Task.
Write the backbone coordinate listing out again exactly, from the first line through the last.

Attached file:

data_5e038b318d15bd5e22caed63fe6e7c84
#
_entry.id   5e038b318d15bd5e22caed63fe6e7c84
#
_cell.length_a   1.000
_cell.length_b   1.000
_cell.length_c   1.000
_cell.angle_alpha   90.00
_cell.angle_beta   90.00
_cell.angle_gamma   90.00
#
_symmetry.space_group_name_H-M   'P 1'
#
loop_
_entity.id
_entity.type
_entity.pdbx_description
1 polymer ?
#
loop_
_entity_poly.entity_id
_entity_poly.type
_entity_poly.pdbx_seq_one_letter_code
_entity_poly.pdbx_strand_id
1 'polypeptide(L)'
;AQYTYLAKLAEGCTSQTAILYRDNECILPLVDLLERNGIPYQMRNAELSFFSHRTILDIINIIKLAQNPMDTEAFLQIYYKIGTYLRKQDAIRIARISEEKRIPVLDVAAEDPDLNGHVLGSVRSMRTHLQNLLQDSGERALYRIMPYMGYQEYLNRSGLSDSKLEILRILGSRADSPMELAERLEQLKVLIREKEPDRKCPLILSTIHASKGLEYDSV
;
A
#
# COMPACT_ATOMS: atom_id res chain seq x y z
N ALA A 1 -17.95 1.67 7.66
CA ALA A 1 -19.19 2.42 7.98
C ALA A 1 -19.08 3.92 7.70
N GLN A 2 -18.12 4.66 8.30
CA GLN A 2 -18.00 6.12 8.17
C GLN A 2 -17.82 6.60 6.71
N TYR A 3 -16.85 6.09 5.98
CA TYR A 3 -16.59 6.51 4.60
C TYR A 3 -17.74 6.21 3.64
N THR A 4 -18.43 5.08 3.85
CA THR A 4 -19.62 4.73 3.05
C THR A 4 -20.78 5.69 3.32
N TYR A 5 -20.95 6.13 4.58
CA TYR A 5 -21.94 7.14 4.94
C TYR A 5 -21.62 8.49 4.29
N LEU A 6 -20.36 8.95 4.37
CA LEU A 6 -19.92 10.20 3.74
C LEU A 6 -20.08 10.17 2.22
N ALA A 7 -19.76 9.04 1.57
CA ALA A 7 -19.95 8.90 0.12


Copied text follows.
data_5e038b318d15bd5e22caed63fe6e7c84
#
_entry.id   5e038b318d15bd5e22caed63fe6e7c84
#
_cell.length_a   1.000
_cell.length_b   1.000
_cell.length_c   1.000
_cell.angle_alpha   90.00
_cell.angle_beta   90.00
_cell.angle_gamma   90.00
#
_symmetry.space_group_name_H-M   'P 1'
#
loop_
_entity.id
_entity.type
_entity.pdbx_description
1 polymer ?
#
loop_
_entity_poly.entity_id
_entity_poly.type
_entity_poly.pdbx_seq_one_letter_code
_entity_poly.pdbx_strand_id
1 'polypeptide(L)'
;AQYTYLAKLAEGCTSQTAILYRDNECILPLVDLLERNGIPYQMRNAELSFFSHRTILDIINIIKLAQNPMDTEAFLQIYYKIGTYLRKQDAIRIARISEEKRIPVLDVAAEDPDLNGHVLGSVRSMRTHLQNLLQDSGERALYRIMPYMGYQEYLNRSGLSDSKLEILRILGSRADSPMELAERLEQLKVLIREKEPDRKCPLILSTIHASKGLEYDSV
;
A
#
# COMPACT_ATOMS: atom_id res chain seq x y z
N ALA A 1 -17.95 1.67 7.66
CA ALA A 1 -19.19 2.42 7.98
C ALA A 1 -19.08 3.92 7.70
N GLN A 2 -18.12 4.66 8.30
CA GLN A 2 -18.00 6.12 8.17
C GLN A 2 -17.82 6.60 6.71
N TYR A 3 -16.85 6.09 5.98
CA TYR A 3 -16.59 6.51 4.60
C TYR A 3 -17.74 6.21 3.64
N THR A 4 -18.43 5.08 3.85
CA THR A 4 -19.62 4.73 3.05
C THR A 4 -20.78 5.69 3.32
N TYR A 5 -20.95 6.13 4.58
CA TYR A 5 -21.94 7.14 4.94
C TYR A 5 -21.62 8.49 4.29
N LEU A 6 -20.36 8.95 4.37
CA LEU A 6 -19.92 10.20 3.74
C LEU A 6 -20.08 10.17 2.22
N ALA A 7 -19.76 9.04 1.57
CA ALA A 7 -19.95 8.90 0.12